Il più grande problema delle “nuove” proposte è che incarnano gli stessi vecchi errori che non hanno mai funzionato. Le massicce sovvenzioni e la spesa politica non sono strumenti per la crescita, ma la ricetta per la stagnazione e, in definitiva, aggiustamenti più grandi e più dolorosi nel lungo termine.

‘Italia è stata uno dei principali beneficiari del programma di acquisto di obbligazioni della BCE. Nonostante l’enorme bolla e la compressione dei rendimenti delle obbligazioni creata dalla politica di quantitative easing, i rendimenti dei titoli italiani sono saliti alle stelle. Immaginate la stessa situazione al di fuori della zona Euro e con una banca centrale impegnata a copiare l’Argentina e le politiche monetarie turche, come hanno fatto la Spagna o l’Italia prima dell’euro.

L’enorme peso del debito italiano non è una conseguenza della cosiddetta “austerità”. È fuorviante definire come austerità una spesa pubblica al 48.9% del PIL nel 2017. La spesa pubblica in percentuale del PIL in Italia è stata in media del 49.83% dal 1990 fino al 2017.

La mostruosa spesa pubblica che l’Italia sta proponendo non è la soluzione. Inoltre sarebbe impossibile al di fuori dell’euro, con la consapevolezza storica che la banca centrale perseguirebbe una politica inflazionistica (distruttiva per il potere d’acquisto) come è avvenuto negli anni precedenti all’euro.

I problemi economici dell’Italia sono auto-inflitti, non sono causa dell’euro.

  • L’Italia ha visto più governi dalla seconda guerra mondiale di qualsiasi altro Paese nell’Unione Europea.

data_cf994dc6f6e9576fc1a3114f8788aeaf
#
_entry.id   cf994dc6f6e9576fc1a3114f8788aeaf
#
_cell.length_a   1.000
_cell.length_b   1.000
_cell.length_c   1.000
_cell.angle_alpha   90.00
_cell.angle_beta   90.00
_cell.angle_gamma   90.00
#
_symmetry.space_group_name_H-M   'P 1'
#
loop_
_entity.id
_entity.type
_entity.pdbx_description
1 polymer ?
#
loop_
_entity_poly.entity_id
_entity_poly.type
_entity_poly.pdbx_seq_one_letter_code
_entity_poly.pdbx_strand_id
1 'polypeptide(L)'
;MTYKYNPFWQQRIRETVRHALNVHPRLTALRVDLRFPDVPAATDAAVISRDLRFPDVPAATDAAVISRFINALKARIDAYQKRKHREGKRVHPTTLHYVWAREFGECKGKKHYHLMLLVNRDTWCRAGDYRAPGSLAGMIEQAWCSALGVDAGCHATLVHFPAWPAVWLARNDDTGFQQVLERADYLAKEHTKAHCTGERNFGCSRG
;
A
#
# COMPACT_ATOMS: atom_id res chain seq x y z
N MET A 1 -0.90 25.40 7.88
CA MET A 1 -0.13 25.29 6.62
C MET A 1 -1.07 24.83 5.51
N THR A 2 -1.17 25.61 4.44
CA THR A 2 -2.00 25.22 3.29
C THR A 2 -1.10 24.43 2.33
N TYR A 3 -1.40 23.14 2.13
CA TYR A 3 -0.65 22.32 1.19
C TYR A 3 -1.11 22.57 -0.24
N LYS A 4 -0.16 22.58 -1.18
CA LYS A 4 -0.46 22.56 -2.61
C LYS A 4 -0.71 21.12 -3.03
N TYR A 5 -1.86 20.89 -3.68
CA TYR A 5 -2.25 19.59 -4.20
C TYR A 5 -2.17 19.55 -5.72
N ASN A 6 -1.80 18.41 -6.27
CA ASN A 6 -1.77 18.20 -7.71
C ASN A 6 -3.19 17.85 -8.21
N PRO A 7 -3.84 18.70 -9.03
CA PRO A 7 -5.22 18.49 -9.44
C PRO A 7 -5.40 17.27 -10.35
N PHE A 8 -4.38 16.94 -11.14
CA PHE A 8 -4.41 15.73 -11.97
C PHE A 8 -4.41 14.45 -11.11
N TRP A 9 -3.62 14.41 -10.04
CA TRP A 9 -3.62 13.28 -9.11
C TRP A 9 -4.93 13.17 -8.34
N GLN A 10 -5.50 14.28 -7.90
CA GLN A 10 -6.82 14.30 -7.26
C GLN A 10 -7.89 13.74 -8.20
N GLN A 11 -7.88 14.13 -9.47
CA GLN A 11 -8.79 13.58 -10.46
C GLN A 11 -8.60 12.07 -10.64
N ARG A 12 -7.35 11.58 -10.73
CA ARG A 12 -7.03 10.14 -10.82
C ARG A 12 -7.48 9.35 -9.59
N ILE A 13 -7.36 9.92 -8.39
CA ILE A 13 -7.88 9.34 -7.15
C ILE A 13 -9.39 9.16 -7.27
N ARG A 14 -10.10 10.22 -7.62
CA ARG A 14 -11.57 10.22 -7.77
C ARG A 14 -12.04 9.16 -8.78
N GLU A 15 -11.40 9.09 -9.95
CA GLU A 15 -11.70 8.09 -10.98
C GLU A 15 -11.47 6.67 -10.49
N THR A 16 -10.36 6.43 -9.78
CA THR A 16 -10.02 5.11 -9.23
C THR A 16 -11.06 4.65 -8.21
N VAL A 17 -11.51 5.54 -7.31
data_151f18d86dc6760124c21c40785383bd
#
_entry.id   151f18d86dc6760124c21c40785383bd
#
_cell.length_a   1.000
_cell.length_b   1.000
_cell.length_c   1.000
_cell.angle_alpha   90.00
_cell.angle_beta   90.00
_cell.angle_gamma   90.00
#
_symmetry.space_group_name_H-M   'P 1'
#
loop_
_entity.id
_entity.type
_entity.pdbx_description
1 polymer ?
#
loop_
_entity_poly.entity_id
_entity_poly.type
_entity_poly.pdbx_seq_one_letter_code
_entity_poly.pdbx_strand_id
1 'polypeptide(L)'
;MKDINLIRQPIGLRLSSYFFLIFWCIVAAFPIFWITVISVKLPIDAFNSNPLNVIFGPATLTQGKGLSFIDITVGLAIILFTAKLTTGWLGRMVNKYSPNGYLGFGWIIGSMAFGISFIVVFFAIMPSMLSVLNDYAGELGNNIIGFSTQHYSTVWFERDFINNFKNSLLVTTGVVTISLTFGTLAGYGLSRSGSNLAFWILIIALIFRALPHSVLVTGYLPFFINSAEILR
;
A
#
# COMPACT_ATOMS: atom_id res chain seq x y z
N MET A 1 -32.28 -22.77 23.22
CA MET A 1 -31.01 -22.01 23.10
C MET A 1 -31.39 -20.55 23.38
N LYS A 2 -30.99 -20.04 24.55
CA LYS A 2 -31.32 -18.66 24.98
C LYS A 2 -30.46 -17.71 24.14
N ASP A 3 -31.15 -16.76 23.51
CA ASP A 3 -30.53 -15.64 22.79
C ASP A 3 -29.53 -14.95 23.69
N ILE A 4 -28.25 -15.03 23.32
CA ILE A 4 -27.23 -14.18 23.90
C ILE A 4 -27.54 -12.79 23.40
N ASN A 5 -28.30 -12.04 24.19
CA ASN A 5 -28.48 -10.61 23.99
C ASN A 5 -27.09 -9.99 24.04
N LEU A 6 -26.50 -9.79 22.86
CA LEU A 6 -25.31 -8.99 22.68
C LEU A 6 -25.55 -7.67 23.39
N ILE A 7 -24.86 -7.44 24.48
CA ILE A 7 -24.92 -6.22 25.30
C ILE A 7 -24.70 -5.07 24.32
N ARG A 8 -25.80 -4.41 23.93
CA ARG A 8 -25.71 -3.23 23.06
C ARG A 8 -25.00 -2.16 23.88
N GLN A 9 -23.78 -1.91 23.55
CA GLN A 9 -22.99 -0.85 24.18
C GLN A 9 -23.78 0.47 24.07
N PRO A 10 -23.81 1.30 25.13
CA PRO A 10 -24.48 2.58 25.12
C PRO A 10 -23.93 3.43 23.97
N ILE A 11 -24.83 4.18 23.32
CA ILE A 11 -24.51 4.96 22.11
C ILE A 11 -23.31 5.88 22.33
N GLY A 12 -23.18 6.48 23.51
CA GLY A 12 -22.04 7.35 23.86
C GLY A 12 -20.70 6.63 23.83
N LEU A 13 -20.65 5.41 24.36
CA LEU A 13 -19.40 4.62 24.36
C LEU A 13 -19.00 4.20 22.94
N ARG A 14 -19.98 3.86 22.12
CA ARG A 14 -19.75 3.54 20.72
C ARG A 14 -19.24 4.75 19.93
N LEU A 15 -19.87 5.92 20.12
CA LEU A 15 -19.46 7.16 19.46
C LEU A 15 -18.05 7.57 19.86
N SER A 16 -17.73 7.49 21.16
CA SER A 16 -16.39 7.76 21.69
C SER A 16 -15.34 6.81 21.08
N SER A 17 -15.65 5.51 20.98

• I governi di tutti i colori hanno costantemente promosso “imprese di bandiera” inefficienti ed aziende semi-statali a spese delle piccole e medie imprese, della competitività e della crescita.
  • Le rigidità del mercato del lavoro sono rimaste tutte lì dov’erano, lasciando alta disoccupazione e differenze tra le regioni.
  • Un sistema finanziario incentivante perverso in cui le banche sono state incentivate a concedere prestiti a società statali obsolete ed indebitate nelle loro disastrose acquisizioni, in municipalizzate inefficienti, così come finanziare ingenti spese pubbliche locali e nazionali. Ciò ha portato alla più alta cifra di prestiti non performanti in Europa.
  • Un sistema legale da incubo che rende praticamente impossibile riacquisire beni da crediti inesigibili, facendo salire i prestiti non performanti e gli investimenti improduttivi.
  • Un fiorente ecosistema delle esportazioni e delle piccole imprese è stato costantemente limitato dalla tassazione e dalla burocrazia. Ciò ha ridimensionato le aziende fiorenti, spingendole ad andare fuori dall’Italia.